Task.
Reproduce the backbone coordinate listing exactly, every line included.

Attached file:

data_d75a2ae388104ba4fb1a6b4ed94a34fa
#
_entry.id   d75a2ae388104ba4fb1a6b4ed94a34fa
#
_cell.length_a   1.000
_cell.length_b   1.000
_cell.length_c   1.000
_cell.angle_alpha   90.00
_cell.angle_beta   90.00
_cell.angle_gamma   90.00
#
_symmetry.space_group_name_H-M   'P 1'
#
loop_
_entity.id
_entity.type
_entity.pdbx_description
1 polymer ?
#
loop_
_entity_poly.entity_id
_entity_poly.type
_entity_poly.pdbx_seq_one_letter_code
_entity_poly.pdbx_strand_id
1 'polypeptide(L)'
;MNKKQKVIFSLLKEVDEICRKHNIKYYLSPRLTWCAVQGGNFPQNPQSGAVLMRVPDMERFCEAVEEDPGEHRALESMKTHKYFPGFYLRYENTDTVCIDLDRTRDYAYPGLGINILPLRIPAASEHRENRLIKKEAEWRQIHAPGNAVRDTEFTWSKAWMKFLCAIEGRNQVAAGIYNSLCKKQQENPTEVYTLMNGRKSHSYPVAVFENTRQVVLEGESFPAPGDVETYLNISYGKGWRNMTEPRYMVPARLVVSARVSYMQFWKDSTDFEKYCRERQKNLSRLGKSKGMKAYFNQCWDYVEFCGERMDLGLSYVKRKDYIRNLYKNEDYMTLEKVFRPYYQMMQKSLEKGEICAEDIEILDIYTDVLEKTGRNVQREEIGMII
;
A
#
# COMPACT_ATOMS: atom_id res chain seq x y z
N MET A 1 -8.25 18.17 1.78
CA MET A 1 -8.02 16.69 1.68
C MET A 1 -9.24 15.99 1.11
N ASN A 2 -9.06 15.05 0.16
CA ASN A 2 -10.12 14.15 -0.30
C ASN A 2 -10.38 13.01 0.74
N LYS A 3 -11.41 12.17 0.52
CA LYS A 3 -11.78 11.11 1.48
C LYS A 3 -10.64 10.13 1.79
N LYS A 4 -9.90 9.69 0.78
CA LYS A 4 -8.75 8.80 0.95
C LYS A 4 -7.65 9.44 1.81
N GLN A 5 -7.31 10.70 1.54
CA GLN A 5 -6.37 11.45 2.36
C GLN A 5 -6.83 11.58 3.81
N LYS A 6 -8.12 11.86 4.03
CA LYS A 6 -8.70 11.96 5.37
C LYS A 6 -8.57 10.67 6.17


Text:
data_d75a2ae388104ba4fb1a6b4ed94a34fa
#
_entry.id   d75a2ae388104ba4fb1a6b4ed94a34fa
#
_cell.length_a   1.000
_cell.length_b   1.000
_cell.length_c   1.000
_cell.angle_alpha   90.00
_cell.angle_beta   90.00
_cell.angle_gamma   90.00
#
_symmetry.space_group_name_H-M   'P 1'
#
loop_
_entity.id
_entity.type
_entity.pdbx_description
1 polymer ?
#
loop_
_entity_poly.entity_id
_entity_poly.type
_entity_poly.pdbx_seq_one_letter_code
_entity_poly.pdbx_strand_id
1 'polypeptide(L)'
;MNKKQKVIFSLLKEVDEICRKHNIKYYLSPRLTWCAVQGGNFPQNPQSGAVLMRVPDMERFCEAVEEDPGEHRALESMKTHKYFPGFYLRYENTDTVCIDLDRTRDYAYPGLGINILPLRIPAASEHRENRLIKKEAEWRQIHAPGNAVRDTEFTWSKAWMKFLCAIEGRNQVAAGIYNSLCKKQQENPTEVYTLMNGRKSHSYPVAVFENTRQVVLEGESFPAPGDVETYLNISYGKGWRNMTEPRYMVPARLVVSARVSYMQFWKDSTDFEKYCRERQKNLSRLGKSKGMKAYFNQCWDYVEFCGERMDLGLSYVKRKDYIRNLYKNEDYMTLEKVFRPYYQMMQKSLEKGEICAEDIEILDIYTDVLEKTGRNVQREEIGMII
;
A
#
# COMPACT_ATOMS: atom_id res chain seq x y z
N MET A 1 -8.25 18.17 1.78
CA MET A 1 -8.02 16.69 1.68
C MET A 1 -9.24 15.99 1.11
N ASN A 2 -9.06 15.05 0.16
CA ASN A 2 -10.12 14.15 -0.30
C ASN A 2 -10.38 13.01 0.74
N LYS A 3 -11.41 12.17 0.52
CA LYS A 3 -11.78 11.11 1.48
C LYS A 3 -10.64 10.13 1.79
N LYS A 4 -9.90 9.69 0.78
CA LYS A 4 -8.75 8.80 0.95
C LYS A 4 -7.65 9.44 1.81
N GLN A 5 -7.31 10.70 1.54
CA GLN A 5 -6.37 11.45 2.36
C GLN A 5 -6.83 11.58 3.81
N LYS A 6 -8.12 11.86 4.03
CA LYS A 6 -8.70 11.96 5.37
C LYS A 6 -8.57 10.67 6.17